The hap­pi­ness gap is a mod­ern prob­lem. The fran­tic, 24-hours news cy­cle, con­stant mes­sag­ing from ad­ver­tis­ers and so­cial me­dia that we’re in­ad­e­quate, and the in­creas­ing preva­lence of smart phones are all work­ing against us. Neu­ral com­plex­ity spe­cial­ist Fiona Kerr says smart­phones ul­ti­mately make us more iso­lated and un­happy.

“You just look at ev­ery­one and they’re look­ing at their screens,” she says. “If I was to beam down I would think that’s our power source.”

The prob­lem with phones, Dr Kerr says, is that we’re more in­ter­ac­tive than ever be­fore, but not more con­nected. When we reach out to our fam­ily or friends via our de­vices, we have a dif­fer­ent neu­ro­log­i­cal re­sponse than if we sit down with them and share a cof­fee or a nice meal.

“Part of your brain lights up when you look at some­one di­rectly – when you have eye con­tact,” Dr Kerr says. “We have phys­i­cal syn­chro­ni­sa­tion of speci c parts of our so­cial net­works in our brain. We have en­dor­phins that in­ter­act. We have this whole cas­cade of chem­i­cals that only oc­cur when we are phys­i­cally to­gether in the same prox­im­ity and those things can­not hap­pen over a screen.”

Sub­sti­tut­ing text mes­sages or face­time chats for a mean­ing­ful in-per­son catch-up re­duces the bene t of the in­ter­ac­tion, but tricks us into think­ing that we have ser­viced this deep, mam­malian need. Los­ing a sense of be­ing part of a group is very dam­ag­ing to hu­mans. “To feel con­nect­ed­ness is crit­i­cal to hu­man well­be­ing,” Dr Kerr says.

One of the most strik­ing ex­per­i­ments Jill ex­am­ined dur­ing her road to re­cov­ery un­der­scores the im­por­tance of com­mu­nity. The 1970s Cana­dian ex­per­i­ment, Rat Park, took the con­ven­tional wis­dom that chem­i­cal hooks are the rea­son for ad­dic­tion, and turned it on its head. For much of the 20th Cen­tury, our un­der­stand­ing of ad­dic­tion came from a study in which caged rats were given two water bot­tles – one con­tain­ing clean, fresh water, and the other con­tain­ing water laced with heroin or co­caine. The rats would go back to the drugged water again and again un­til they over­dosed and died. In Rat Park, the rats were placed in cages with the same two water bot­tles – one drugged, one clean – but in­stead of be­ing in tiny, bare cages, they were kept in cages with coloured balls, wheels, food and, cru­cially, play­mates. In this sce­nario, none of the rats be­came ad­dicted to the drugged water.

“The over­whelm­ing rea­son for ad­dic­tion is the pain and iso­la­tion the in­di­vid­ual feels,” drug re­form ad­vo­cate Jo­hann Hari told Jill. “The op­po­site of ad­dic­tion is not so­bri­ety, it’s hu­man con­nec­tion.”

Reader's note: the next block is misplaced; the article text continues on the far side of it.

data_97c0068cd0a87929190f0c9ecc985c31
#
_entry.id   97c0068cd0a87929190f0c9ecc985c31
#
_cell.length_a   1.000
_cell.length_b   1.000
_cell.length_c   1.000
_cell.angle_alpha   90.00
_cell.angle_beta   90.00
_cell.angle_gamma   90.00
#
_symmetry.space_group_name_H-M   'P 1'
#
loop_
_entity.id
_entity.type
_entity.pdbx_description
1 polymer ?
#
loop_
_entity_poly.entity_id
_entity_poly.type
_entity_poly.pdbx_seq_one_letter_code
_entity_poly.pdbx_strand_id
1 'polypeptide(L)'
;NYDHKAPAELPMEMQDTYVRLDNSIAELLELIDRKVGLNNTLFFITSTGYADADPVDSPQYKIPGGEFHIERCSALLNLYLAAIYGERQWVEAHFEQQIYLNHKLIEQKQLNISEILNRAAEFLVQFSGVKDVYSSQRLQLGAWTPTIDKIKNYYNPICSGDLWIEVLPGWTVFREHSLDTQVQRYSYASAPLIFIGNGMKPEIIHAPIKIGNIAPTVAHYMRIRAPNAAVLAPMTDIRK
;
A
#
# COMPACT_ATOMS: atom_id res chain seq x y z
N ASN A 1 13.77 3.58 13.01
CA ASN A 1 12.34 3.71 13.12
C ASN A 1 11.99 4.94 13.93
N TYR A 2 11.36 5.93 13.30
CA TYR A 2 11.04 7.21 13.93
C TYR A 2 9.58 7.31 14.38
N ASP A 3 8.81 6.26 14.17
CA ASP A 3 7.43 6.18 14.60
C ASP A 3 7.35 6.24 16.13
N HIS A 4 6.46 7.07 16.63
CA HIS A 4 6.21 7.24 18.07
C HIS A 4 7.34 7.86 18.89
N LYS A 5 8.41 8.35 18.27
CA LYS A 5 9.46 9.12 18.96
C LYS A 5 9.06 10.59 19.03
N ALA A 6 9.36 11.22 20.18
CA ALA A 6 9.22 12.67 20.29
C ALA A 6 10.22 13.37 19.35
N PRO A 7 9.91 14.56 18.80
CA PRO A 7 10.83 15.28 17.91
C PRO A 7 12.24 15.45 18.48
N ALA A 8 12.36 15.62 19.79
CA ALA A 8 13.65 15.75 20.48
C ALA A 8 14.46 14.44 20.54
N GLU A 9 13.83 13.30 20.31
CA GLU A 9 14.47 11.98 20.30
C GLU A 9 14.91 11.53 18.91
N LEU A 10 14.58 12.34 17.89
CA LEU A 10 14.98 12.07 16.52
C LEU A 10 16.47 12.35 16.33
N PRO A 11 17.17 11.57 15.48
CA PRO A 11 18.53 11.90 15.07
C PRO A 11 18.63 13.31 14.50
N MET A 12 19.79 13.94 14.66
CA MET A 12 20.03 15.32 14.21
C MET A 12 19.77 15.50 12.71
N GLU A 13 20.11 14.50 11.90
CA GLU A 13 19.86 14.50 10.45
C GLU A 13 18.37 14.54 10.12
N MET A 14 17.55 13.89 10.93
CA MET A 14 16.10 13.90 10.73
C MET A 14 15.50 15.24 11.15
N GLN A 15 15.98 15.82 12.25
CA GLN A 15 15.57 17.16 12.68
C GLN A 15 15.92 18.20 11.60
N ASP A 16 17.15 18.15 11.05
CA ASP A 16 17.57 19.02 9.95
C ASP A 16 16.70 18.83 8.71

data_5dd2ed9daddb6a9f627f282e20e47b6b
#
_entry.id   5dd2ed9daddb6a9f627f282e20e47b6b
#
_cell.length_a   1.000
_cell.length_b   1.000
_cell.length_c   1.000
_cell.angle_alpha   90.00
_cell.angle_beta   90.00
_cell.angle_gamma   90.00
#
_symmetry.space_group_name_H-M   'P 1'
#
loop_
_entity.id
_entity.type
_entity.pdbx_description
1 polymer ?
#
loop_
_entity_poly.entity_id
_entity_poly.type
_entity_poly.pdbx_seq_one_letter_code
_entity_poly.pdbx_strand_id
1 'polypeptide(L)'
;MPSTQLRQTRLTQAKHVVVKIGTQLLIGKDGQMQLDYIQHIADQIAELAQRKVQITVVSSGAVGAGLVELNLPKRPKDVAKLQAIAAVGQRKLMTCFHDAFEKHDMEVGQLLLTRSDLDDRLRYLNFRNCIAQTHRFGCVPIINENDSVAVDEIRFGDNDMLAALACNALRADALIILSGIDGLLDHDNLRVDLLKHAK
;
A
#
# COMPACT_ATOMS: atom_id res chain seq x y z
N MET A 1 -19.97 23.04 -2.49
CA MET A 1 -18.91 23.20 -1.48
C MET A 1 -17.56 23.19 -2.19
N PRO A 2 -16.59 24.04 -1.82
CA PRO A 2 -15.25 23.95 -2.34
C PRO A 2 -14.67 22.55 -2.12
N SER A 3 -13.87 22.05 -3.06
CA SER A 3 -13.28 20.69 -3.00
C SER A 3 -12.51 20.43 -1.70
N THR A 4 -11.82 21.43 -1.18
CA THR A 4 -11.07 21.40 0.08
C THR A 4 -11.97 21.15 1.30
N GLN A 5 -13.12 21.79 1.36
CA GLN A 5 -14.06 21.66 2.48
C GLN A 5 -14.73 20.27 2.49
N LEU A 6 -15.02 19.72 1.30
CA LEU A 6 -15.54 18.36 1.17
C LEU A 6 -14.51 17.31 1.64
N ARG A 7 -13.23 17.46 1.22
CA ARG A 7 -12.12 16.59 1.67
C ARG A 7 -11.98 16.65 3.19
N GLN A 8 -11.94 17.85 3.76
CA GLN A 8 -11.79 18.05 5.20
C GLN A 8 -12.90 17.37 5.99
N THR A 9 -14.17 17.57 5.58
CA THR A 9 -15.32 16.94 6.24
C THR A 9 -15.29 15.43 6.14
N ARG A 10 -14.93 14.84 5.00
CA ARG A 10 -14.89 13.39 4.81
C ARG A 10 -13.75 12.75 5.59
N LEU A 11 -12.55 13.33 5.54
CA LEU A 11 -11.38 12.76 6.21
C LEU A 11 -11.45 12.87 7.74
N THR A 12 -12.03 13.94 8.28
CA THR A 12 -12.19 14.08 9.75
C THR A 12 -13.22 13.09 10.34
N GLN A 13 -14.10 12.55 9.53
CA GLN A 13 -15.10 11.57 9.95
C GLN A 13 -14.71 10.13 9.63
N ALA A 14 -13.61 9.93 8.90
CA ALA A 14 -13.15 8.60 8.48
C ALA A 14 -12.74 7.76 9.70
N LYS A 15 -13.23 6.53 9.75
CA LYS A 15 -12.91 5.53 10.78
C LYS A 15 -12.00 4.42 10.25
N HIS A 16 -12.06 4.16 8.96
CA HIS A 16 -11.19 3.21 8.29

Like most peo­ple, Jill’s jour­ney out of un­hap­pi­ness is more com­pli­cated than danc­ing in the dark and en­joy­ing life’s sim­ple plea­sures. She will con­tinue to cam­paign for bet­ter men­tal health fund­ing and isn’t sug­gest­ing that peo­ple with crip­pling anx­i­ety or de­pres­sion should sim­ply try harder. But she is grate­ful for her break­down be­cause she is now “liv­ing her life in a bet­ter way”.

That bet­ter way in­volves small changes like mak­ing time for play, tak­ing breaks from so­cial me­dia, crit­i­cally assess­ing ad­ver­tis­ing mes­sages and not ex­pect­ing any per­son or achieve­ment to “com­plete” her.

Dr Bas­tian would add to this the im­por­tance of ac­cept­ing pain and dis­com­fort as nat­u­ral parts of the hu­man ex­pe­ri­ence that ul­ti­mately en­rich our lives. He shares a story of a Chilean hike that el­e­gantly il­lus­trates this point. It was a sev­en­day hike up for­bid­ding moun­tains, dur­ing which he weath­ered snow storms and re­cur­ring al­ti­tude sick­ness. On the fth day, he came across a lit­tle hut that sold beer, not far from a camp­ing site by a hot spring.

“I’ll never for­get the ab­so­lute plea­sure of sit­ting in those hot springs, rest­ing our weary feet and drink­ing that beer,” Dr Bas­tian re­calls. In fact, the beer was warm and the hot spring stank of sul­phur. “What made this so plea­sur­able was not the qual­ity of the hot spring or the beer, it was the ve days of hik­ing, the cold, the snow and the sick­ness that came be­fore it,” he says.

“To feel con­nect­ed­ness is crit­i­cal to hu­man well­be­ing.”